Bibles and theologians are like cloth and tailors. The tailor is more important than the cloth, but the cloth still makes a difference.
The above discussion treats religion as a hostile takeover, an infection rather than a symbiont. A more conventional way to handle religion (e.g. in D&D) is to treat it as a powerful but expensive tool that one shops around for and chooses. Hopefully, one chooses one's purpose first, and then chooses the appropriate tool. If you want to go to war, you buy a sword. If you want to farm, you buy a plowshare.
You may not have much of a choice. If you want to get along with your neighbors, you may have to join the neighborhood church (or temple or mosque). Sometimes you have to use the tool you have at hand rather than the tool you want. You may have to adapt it, and some religions may be more adaptable than others. So instead of thinking of a religion as a sword or plowshare, we can think of religion as a metal blank that comes from the mill in some shape that's intermediate between a sword and a plowshare. You may have to take it to your forge in the back yard and pound it into the shape you want. Some religions may come in a shape that's pretty near to being a finished plowshare, and you may have to work on it a lot to make a sword. Other religions may come in a shape that's pretty near to being a finished sword, and you may have to work on it a lot to make a plowshare. If this is the case, the question arises: To what extent does the tool you have in front of you (and the peer group that comes with it) influence what purpose you decide to pursue?
The above discussion also supposes that there is a natural default non-religious state. Depending on how you define "religion", this may not be true. You can define "religion" narrowly, so that your belief system doesn't count, but you still have a belief system and peer group of some kind. Your peers are still going to want you to do something against your interests, and you still need to make your saving throw.
Now let's think about non-player characters. Is an NPC likely to engage in predatory behavior? Like, maybe, strangling other members of the caravan, or voting for predatory politicians? I propose a statistical model for NPC behavior as a function of religion:
The probability (P) of predatory behavior on the part of an NPC is a function of an index of suspicion (Z), that could be any real number. The function might be, say, a cumulative normal distribution with mean μ and standard deviation σ.
P = normcdf( ( Z - μ ) / σ )
The index of suspicion might be the sum of some baseline value, A0, and a bunch of other functions of variables that have nothing directly to do with religion, A1(x1) ... An(xn). If someone is bigger than you are, for example, he is a lot more likely to try to overpower you than he is if he's smaller than you.
Z = A0 + A1(x1) + ... + An(xn)
Now let's throw in a function, B, of the NPC's religion.
Z = A0 + A1(x1) + ... + An(xn) + B(r)
If your fellow traveller is a genuine Quaker, he's not nearly as likely to strangle you as he is if he's really a Thuggee, only pretending to be a Quaker.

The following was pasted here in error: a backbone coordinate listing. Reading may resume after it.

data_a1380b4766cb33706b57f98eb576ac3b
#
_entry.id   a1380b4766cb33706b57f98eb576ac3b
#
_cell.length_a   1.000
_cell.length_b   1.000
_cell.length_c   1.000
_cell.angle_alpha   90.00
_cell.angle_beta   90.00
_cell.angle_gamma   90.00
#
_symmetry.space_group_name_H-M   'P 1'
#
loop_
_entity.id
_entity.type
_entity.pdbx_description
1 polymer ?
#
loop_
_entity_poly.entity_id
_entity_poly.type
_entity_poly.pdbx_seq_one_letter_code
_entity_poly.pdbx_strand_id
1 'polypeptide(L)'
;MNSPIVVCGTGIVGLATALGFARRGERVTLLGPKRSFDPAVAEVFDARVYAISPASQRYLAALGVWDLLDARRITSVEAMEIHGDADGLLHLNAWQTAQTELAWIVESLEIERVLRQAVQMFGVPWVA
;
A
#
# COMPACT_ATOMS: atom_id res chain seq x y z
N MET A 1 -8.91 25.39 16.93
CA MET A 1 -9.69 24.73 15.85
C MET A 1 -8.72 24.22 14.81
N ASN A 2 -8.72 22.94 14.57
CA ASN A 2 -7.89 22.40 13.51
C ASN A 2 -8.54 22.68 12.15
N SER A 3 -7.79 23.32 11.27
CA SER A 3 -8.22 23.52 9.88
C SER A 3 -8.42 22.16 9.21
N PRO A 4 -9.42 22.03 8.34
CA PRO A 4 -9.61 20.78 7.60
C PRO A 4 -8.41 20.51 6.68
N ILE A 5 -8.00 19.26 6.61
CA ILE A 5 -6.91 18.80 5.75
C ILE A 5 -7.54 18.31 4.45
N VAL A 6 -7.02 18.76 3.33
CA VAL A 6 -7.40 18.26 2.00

It might be fun to break this down further. Religions like Christianity have written rules and unwritten rules. The written rules (i.e. the Bible) are basically the same for Quakers and Presbyterians, but the unwritten rules (i.e. which parts do you emphasize and how do you interpret them) are different. Quakers are famous for being pacifists, or for having been pacifists in the past. Presbyterians are famous for fighting in the English Civil War and beheading Charles I. Different groups of Muslims venerate the same Koran, but not necessarily the same Hadiths. I'm also not sure to what degree I can associate religion with culture. Theologically, I may be a crazed space alien cultist, but culturally, I probably have more in common with Donald Sensing's United Methodists. It's hard to say to what degree the behavior of the Tsarnaev brothers (Boston marathon bombing) is the result of Islam and to what degree it is the result of Chechen culture. Then there is politics. The economics of religion literature (e.g. Iannaccone) tends to attribute religious violence to the political environment. The beauty of the First Amendment in this view is that it tends to prevent religious groups from fighting over government favors, by promising that there will never be much to fight over. So we could distinguish between different groups within the same nominal religion by treating a particular religion as a function of its written (w) and unwritten (u) rules, its cultural context (c), and its political environment (v).
Z = A0 + A1(x1) + ... + An(xn) + B(w,u,c,v)
But for purposes of playing Dungeons & Dragons, it's easier to just treat Quakers and old-time Scottish Presbyterians as having two different religions, represented by the variable name "r".
However, I do still want to consider peer effects in religion. If that fellow traveller in your caravan is a Thuggee, the peer effects are important because the Thuggees won't strangle you until they have enough numbers relative to the other caravan members to win any fights easily. So let's add a term for religious peer effects, p(r).
Z = A0 + A1(x1) + ... + An(xn) + B(r,p(r))
If I were a player rather than a game master, I might use a similar model to estimate the likelihood of being attacked by a stranger, assuming I could figure out what religion he really was. But if I were making an estimate regarding someone I knew, I would throw in an update term, U, to account for the fact that I knew more about what he was like than just the baseline A0 value for NPCs in general.
Z = A0 + A1(x1) + ... + An(xn) + B(r,p(r)) + U
The application of Bayes' formula in order to do the update is left as an exercise for the reader.
(Immigration and Religion, pt. 1)
(Immigration and Religion, pt. 3)